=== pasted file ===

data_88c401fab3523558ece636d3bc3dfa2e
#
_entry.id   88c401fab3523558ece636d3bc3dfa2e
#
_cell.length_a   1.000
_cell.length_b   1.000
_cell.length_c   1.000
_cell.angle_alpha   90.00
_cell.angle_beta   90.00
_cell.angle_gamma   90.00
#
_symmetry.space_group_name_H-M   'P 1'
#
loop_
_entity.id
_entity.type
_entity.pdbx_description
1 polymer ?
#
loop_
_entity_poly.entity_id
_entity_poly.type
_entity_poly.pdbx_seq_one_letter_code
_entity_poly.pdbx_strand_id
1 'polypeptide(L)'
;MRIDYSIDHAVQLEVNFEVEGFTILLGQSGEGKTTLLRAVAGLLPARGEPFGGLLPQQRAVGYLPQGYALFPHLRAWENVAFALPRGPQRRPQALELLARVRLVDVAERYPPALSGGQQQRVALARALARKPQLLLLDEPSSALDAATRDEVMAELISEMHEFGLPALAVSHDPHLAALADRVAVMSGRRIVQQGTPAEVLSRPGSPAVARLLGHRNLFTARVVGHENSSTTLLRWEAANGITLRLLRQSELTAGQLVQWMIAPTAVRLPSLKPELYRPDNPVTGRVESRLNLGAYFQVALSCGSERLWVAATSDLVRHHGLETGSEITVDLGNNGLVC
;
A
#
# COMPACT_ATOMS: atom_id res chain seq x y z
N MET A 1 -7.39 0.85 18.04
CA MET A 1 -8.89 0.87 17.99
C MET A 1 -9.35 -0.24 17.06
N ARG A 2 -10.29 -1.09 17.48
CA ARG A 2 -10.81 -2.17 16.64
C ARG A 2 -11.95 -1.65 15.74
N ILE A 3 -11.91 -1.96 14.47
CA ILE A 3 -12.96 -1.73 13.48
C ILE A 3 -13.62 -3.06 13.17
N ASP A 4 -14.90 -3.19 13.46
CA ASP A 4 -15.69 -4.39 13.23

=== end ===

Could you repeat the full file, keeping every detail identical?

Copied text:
data_88c401fab3523558ece636d3bc3dfa2e
#
_entry.id   88c401fab3523558ece636d3bc3dfa2e
#
_cell.length_a   1.000
_cell.length_b   1.000
_cell.length_c   1.000
_cell.angle_alpha   90.00
_cell.angle_beta   90.00
_cell.angle_gamma   90.00
#
_symmetry.space_group_name_H-M   'P 1'
#
loop_
_entity.id
_entity.type
_entity.pdbx_description
1 polymer ?
#
loop_
_entity_poly.entity_id
_entity_poly.type
_entity_poly.pdbx_seq_one_letter_code
_entity_poly.pdbx_strand_id
1 'polypeptide(L)'
;MRIDYSIDHAVQLEVNFEVEGFTILLGQSGEGKTTLLRAVAGLLPARGEPFGGLLPQQRAVGYLPQGYALFPHLRAWENVAFALPRGPQRRPQALELLARVRLVDVAERYPPALSGGQQQRVALARALARKPQLLLLDEPSSALDAATRDEVMAELISEMHEFGLPALAVSHDPHLAALADRVAVMSGRRIVQQGTPAEVLSRPGSPAVARLLGHRNLFTARVVGHENSSTTLLRWEAANGITLRLLRQSELTAGQLVQWMIAPTAVRLPSLKPELYRPDNPVTGRVESRLNLGAYFQVALSCGSERLWVAATSDLVRHHGLETGSEITVDLGNNGLVC
;
A
#
# COMPACT_ATOMS: atom_id res chain seq x y z
N MET A 1 -7.39 0.85 18.04
CA MET A 1 -8.89 0.87 17.99
C MET A 1 -9.35 -0.24 17.06
N ARG A 2 -10.29 -1.09 17.48
CA ARG A 2 -10.81 -2.17 16.64
C ARG A 2 -11.95 -1.65 15.74
N ILE A 3 -11.91 -1.96 14.47
CA ILE A 3 -12.96 -1.73 13.48
C ILE A 3 -13.62 -3.06 13.17
N ASP A 4 -14.90 -3.19 13.46
CA ASP A 4 -15.69 -4.39 13.23